During my first couple of years teaching, I remember a veteran teacher stressing the importance of staying flexible in this job. This Thursday with virtual literature circles was a prime example of why that principle is important. Since my 5th grade students only attend Gifted once a week we could only meet with the 5th graders in Iowa on Thursday. However, both schools have schedules we have to compete with and things come up. This week we had to deal with the fact that Iowa had a play that was being presented during their reading blocks. So what we did was hold both book talks (video conferences) simultaneously, but in different rooms to divide the sound. We had attempted to hold them at the same time and same room a couple of weeks ago, but that made it difficult to hear. Holding them in different rooms solved the sound issue, but created a few others. Since I could not leave my students alone to video conference with Ms. Hill I had to come up with a place on campus that was fairly quiet and had an adult near by so my students had supervision. With that, I asked our nurse and nurse’s assistant if my students could use this clinic for their meeting on Do the Funky Pickle. We have used the clinic for recording podcast and creating video clips in the past and these two ladies are always willing to help us out. Our later video conference was scheduled during a high traffic time in the clinic so I asked a pre-k teacher and a parent of one of the students if they could hold the video conference in her room. She too could not have been more accommodating. I am so lucky to work with a group of people who see the value of what we do and are so willing to help out. This solution did allow us to hear much better and helped keep students on task. Being off task had not been a huge issue for either group, but it did cut down on the momentary distractions we were experiencing in both groups.
Another observation, I had was that the conversations during the video conferences are becoming much more in depth. The students at first seemed willing to just share their job for the week and the conversations were a bit flat. However, as we get to know each other and make our way through the books I am watching the students interactions with each other and these books deepen. My student have been seeking time at lunch, at dismissal or just stopping by my room to discuss what is going on with the characters in their book. These brief interaction are playing a role in the video conferences as well. Rather than just sitting and listening to one student after another present their work they are now asking questions, commenting on the work presented and/or asking others to explain their thinking. One of my biggest joys, as an educator, is watching students take hold of not just what they are learning, but the learning process itself.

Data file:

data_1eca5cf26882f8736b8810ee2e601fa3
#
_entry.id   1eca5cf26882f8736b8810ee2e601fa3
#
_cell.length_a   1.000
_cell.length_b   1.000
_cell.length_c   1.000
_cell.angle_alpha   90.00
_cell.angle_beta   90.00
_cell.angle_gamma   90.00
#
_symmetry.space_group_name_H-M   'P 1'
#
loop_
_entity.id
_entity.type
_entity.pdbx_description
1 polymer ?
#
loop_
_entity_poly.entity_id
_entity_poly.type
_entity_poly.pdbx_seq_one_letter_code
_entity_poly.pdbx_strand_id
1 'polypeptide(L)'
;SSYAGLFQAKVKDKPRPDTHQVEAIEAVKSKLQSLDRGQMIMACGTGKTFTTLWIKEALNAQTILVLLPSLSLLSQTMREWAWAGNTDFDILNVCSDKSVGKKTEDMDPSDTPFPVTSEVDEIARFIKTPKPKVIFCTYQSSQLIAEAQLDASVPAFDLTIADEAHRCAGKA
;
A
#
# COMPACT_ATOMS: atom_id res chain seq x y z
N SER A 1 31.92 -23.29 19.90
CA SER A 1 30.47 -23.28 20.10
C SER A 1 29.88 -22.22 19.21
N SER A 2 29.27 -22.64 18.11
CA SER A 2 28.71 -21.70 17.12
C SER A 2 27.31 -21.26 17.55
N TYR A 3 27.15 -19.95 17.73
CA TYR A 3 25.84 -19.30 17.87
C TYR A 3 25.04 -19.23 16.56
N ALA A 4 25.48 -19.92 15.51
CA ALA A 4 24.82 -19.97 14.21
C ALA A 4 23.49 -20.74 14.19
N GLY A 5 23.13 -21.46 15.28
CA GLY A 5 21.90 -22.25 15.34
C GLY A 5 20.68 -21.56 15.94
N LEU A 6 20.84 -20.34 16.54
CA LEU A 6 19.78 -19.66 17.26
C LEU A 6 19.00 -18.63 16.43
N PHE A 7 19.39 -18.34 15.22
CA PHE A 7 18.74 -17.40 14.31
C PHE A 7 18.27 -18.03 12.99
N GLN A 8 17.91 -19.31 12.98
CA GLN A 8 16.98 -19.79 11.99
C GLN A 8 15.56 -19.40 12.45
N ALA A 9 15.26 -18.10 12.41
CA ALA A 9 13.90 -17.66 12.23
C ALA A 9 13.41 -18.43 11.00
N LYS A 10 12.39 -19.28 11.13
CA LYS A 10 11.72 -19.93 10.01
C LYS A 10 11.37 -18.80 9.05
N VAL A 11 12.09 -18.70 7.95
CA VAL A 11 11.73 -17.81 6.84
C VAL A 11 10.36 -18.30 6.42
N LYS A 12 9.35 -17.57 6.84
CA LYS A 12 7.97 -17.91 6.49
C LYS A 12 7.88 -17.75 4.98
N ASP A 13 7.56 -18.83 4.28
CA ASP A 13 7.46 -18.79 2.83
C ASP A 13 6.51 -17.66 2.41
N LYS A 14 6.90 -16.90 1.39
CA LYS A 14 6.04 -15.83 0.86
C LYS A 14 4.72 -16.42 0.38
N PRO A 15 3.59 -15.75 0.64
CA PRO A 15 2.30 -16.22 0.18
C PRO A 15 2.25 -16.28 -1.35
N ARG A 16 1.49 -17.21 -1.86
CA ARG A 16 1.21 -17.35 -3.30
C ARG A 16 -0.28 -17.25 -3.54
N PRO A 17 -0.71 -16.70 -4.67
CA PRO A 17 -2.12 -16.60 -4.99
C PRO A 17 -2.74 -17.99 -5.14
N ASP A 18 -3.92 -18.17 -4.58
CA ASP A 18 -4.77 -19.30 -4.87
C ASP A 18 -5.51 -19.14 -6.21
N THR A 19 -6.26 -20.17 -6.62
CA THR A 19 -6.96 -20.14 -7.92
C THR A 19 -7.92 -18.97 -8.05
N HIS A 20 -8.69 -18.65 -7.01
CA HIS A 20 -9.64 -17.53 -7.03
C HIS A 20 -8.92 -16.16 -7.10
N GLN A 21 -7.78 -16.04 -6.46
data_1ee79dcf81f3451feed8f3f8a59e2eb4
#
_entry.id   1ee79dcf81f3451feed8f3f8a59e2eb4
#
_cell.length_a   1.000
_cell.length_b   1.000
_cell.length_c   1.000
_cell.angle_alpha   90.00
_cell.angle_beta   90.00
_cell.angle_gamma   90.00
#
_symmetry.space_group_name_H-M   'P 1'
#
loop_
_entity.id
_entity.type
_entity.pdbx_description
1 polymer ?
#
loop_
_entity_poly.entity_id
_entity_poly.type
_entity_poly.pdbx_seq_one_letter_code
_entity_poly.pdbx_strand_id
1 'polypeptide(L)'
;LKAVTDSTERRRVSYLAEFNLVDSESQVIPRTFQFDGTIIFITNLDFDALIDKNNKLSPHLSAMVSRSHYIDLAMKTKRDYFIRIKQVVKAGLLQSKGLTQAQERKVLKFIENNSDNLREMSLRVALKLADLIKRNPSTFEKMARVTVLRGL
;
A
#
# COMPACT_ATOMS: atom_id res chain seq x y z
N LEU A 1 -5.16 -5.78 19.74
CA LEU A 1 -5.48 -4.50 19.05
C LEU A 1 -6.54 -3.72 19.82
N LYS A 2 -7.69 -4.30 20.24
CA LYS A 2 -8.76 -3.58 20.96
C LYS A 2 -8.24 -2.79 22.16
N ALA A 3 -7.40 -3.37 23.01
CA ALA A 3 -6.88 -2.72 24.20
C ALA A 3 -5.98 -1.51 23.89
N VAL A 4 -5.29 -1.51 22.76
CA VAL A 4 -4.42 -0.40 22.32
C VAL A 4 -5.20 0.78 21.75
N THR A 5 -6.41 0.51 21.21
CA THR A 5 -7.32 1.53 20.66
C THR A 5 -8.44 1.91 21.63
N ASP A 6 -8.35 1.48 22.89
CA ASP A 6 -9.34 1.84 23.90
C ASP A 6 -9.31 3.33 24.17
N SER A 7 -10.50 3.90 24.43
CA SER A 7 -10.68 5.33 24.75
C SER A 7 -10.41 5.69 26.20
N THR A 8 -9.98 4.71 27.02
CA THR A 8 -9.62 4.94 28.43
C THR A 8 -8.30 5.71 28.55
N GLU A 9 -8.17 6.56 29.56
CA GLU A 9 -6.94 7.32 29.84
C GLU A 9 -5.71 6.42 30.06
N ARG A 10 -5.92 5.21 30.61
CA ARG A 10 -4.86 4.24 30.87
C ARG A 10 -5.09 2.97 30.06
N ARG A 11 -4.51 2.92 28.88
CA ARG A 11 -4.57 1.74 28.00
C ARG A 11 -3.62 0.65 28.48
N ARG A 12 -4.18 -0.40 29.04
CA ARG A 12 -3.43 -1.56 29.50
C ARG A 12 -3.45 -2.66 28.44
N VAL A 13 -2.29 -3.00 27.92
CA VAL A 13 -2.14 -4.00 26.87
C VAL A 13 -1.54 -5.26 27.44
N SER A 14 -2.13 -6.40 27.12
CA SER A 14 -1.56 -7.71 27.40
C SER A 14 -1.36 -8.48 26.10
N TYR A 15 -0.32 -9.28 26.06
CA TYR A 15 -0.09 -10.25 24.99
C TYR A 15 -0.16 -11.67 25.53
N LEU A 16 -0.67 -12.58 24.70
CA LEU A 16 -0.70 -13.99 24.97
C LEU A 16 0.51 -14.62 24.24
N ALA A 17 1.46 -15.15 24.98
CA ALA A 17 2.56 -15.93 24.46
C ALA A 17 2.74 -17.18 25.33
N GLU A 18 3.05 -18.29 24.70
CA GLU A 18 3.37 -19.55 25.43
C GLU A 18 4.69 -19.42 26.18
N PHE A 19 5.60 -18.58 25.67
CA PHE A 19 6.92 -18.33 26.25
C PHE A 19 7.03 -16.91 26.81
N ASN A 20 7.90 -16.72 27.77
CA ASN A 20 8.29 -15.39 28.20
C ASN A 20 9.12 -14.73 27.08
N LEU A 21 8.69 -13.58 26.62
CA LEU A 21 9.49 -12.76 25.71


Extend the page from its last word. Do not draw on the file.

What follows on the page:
With that said, I believe that learning does take place in the process, but that is not without thought towards standards and benchmarks. In our laboratory, we build in as many cross curriculum learning standards into an activity as possible. As we make our way through these virtual literature circles, with our friends from Iowa, we are honing skills on the following list of standards: NETS Standards, Florida Framework for Gifted Students K-12 and Grade 5 Sunshine State Standards for Language Arts. Due to the amount of standards covered with this project and the students' engagement level this endeavor has been an amazing use of class time. I can't wait to see where the rest of our journey will take us. To our friends in Iowa, we will see see you all on Thursday.